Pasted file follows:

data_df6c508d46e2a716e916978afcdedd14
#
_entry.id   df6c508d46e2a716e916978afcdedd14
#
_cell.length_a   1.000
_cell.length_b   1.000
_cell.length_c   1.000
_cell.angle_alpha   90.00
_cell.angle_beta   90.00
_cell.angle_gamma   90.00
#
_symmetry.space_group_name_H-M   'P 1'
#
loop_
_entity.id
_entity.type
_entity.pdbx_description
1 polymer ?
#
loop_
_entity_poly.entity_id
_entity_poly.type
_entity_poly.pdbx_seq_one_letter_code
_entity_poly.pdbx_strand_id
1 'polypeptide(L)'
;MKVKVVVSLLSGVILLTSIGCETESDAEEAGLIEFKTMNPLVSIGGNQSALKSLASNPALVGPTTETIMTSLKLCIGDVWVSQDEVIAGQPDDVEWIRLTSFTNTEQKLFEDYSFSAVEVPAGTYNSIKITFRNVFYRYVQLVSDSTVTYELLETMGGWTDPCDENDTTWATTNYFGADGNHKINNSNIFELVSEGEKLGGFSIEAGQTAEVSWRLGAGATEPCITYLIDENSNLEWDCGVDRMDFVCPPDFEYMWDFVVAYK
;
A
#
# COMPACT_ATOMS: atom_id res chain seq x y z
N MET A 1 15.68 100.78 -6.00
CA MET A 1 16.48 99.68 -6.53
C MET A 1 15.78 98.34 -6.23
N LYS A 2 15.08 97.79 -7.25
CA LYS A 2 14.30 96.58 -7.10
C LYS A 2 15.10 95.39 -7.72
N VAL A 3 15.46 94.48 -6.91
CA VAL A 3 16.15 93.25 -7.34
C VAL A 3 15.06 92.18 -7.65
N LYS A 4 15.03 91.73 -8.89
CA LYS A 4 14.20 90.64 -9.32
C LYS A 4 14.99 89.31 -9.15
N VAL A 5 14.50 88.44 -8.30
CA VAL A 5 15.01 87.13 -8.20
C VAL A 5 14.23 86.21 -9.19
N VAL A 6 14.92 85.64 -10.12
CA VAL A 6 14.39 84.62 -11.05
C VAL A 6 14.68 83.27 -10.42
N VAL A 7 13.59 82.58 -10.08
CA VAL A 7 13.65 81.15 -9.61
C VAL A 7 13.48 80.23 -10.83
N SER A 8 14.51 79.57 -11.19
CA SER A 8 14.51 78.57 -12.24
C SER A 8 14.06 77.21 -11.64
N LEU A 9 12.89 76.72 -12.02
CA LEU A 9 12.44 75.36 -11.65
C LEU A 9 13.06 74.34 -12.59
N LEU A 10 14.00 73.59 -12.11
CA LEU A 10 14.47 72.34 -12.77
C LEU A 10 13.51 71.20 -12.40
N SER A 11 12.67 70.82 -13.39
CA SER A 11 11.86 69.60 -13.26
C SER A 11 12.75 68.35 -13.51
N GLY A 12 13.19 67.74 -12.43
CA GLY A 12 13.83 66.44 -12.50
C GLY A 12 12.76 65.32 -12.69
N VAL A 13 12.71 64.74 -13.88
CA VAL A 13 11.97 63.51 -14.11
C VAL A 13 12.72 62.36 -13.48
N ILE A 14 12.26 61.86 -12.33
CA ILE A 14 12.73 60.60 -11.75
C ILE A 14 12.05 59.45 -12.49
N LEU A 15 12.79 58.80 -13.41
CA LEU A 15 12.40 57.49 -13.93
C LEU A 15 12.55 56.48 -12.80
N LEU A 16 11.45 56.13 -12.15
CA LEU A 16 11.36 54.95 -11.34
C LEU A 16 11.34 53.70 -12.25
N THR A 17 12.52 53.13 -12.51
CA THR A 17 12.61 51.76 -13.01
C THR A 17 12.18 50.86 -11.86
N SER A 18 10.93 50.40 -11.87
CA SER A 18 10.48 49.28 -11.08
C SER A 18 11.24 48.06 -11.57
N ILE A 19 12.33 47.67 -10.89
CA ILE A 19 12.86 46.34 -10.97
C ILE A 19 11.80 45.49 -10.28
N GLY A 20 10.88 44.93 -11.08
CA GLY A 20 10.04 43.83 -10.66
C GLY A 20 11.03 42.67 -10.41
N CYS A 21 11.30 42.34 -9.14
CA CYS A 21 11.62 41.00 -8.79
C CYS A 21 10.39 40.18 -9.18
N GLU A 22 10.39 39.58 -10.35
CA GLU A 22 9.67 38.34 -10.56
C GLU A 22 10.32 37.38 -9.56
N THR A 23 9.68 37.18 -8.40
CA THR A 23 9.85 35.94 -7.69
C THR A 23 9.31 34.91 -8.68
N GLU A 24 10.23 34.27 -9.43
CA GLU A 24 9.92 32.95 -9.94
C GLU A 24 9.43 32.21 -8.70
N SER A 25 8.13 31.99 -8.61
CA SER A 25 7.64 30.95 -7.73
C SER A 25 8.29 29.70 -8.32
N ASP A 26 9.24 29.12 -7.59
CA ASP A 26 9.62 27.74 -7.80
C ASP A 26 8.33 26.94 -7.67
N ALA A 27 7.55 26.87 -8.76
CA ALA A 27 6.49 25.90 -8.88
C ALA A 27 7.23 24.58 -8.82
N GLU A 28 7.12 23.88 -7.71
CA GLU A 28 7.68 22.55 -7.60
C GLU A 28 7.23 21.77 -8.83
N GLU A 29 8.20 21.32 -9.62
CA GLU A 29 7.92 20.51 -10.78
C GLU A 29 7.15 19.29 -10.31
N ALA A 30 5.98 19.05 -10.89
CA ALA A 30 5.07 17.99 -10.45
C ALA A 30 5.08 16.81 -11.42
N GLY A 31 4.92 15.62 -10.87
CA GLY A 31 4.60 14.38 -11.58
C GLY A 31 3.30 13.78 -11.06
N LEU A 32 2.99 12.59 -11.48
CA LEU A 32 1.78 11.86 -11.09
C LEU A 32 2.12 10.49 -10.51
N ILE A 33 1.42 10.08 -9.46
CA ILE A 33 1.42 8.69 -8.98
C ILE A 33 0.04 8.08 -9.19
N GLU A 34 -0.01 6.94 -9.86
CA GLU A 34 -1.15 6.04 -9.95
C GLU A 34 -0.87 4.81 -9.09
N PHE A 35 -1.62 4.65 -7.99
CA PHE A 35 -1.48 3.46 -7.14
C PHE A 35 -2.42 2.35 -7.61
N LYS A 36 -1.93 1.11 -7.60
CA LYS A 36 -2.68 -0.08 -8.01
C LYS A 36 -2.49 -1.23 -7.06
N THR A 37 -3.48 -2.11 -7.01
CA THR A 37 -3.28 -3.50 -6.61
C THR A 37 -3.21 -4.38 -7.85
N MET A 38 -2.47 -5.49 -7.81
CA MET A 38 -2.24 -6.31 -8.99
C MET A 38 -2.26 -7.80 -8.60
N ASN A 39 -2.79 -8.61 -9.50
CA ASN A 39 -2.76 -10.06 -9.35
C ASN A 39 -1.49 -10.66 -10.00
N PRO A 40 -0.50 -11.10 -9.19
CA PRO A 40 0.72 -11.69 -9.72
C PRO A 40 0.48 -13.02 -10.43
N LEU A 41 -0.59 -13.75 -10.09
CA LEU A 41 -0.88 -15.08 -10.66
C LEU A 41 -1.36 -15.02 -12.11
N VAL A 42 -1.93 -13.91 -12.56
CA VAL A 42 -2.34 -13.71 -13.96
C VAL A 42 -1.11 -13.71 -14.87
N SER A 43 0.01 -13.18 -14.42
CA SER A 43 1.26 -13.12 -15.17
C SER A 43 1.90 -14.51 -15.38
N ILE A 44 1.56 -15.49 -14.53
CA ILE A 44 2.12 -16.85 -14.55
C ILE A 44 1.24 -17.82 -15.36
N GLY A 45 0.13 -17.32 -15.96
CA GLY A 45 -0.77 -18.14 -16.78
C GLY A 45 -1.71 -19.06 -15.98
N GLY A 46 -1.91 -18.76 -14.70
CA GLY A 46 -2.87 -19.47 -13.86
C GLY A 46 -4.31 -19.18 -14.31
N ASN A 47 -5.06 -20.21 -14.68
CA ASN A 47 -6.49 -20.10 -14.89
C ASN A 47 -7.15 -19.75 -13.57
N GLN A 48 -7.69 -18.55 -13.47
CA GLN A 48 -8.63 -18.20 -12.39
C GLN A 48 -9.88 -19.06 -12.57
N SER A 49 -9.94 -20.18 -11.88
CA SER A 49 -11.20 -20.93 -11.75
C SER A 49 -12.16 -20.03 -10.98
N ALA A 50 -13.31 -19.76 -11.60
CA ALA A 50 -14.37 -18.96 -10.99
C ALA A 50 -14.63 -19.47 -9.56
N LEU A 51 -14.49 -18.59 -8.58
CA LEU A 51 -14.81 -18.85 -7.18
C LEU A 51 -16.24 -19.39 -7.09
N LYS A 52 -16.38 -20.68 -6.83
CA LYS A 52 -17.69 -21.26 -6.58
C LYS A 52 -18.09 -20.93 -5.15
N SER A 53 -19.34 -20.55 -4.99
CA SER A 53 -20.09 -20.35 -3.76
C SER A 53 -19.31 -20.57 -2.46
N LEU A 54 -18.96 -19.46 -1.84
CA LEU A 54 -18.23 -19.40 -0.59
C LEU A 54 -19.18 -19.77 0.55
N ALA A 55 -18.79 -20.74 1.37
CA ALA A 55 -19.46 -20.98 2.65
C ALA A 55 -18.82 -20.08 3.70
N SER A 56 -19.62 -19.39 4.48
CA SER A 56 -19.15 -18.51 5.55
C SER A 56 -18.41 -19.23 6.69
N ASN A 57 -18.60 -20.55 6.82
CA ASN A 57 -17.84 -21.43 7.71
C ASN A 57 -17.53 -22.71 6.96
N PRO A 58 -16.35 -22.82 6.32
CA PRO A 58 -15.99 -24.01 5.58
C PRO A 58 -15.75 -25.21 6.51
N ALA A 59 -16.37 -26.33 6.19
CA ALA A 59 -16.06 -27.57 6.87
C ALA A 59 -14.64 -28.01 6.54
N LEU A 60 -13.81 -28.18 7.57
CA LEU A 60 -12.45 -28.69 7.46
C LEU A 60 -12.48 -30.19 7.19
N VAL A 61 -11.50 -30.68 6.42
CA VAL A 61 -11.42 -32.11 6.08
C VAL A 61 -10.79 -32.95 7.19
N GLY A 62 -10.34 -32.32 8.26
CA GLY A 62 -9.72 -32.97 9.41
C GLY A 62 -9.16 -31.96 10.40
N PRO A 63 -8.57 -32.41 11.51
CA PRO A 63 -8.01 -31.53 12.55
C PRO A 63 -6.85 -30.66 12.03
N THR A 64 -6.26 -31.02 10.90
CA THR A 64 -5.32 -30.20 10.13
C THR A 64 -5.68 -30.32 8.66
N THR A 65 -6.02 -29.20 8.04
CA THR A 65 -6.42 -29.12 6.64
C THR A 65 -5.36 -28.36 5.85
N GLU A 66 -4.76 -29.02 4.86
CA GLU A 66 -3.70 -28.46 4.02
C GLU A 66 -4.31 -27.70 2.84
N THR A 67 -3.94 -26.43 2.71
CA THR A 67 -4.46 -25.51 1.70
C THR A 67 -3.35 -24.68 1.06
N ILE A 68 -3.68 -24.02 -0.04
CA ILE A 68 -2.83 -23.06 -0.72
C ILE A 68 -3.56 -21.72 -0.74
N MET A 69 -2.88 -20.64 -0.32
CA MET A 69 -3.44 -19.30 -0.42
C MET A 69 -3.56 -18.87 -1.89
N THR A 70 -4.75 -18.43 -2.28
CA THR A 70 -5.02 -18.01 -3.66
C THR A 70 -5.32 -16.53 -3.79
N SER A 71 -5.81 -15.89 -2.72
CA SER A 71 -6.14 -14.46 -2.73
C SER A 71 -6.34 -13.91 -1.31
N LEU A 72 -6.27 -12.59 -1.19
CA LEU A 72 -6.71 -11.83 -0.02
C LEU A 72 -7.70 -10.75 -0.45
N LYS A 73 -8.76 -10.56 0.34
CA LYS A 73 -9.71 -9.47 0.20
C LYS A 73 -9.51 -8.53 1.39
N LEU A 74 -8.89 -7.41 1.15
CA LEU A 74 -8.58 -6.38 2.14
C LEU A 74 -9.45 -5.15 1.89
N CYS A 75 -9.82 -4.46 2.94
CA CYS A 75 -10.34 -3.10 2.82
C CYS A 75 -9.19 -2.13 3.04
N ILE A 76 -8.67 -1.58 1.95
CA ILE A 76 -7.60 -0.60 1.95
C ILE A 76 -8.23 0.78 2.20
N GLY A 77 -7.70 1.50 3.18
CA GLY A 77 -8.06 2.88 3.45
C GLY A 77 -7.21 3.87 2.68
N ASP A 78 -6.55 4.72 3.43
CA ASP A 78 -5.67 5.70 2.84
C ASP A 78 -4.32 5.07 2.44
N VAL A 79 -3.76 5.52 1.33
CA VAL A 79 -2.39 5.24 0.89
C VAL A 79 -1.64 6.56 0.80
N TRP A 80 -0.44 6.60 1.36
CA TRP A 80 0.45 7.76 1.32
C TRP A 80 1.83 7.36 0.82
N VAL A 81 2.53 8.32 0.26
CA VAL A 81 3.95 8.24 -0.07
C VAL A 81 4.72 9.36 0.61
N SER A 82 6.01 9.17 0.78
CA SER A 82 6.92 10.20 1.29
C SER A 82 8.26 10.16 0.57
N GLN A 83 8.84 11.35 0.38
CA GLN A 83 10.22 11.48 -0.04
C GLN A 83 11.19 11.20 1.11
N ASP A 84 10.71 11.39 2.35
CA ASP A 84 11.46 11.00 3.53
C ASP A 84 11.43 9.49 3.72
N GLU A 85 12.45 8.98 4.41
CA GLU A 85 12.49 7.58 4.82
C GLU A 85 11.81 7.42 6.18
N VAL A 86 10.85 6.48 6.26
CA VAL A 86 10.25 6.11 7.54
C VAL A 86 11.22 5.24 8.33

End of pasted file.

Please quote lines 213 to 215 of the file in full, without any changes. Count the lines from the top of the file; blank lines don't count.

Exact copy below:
C VAL A 61 -10.79 -32.95 7.19
N GLY A 62 -10.34 -32.32 8.26
CA GLY A 62 -9.72 -32.97 9.41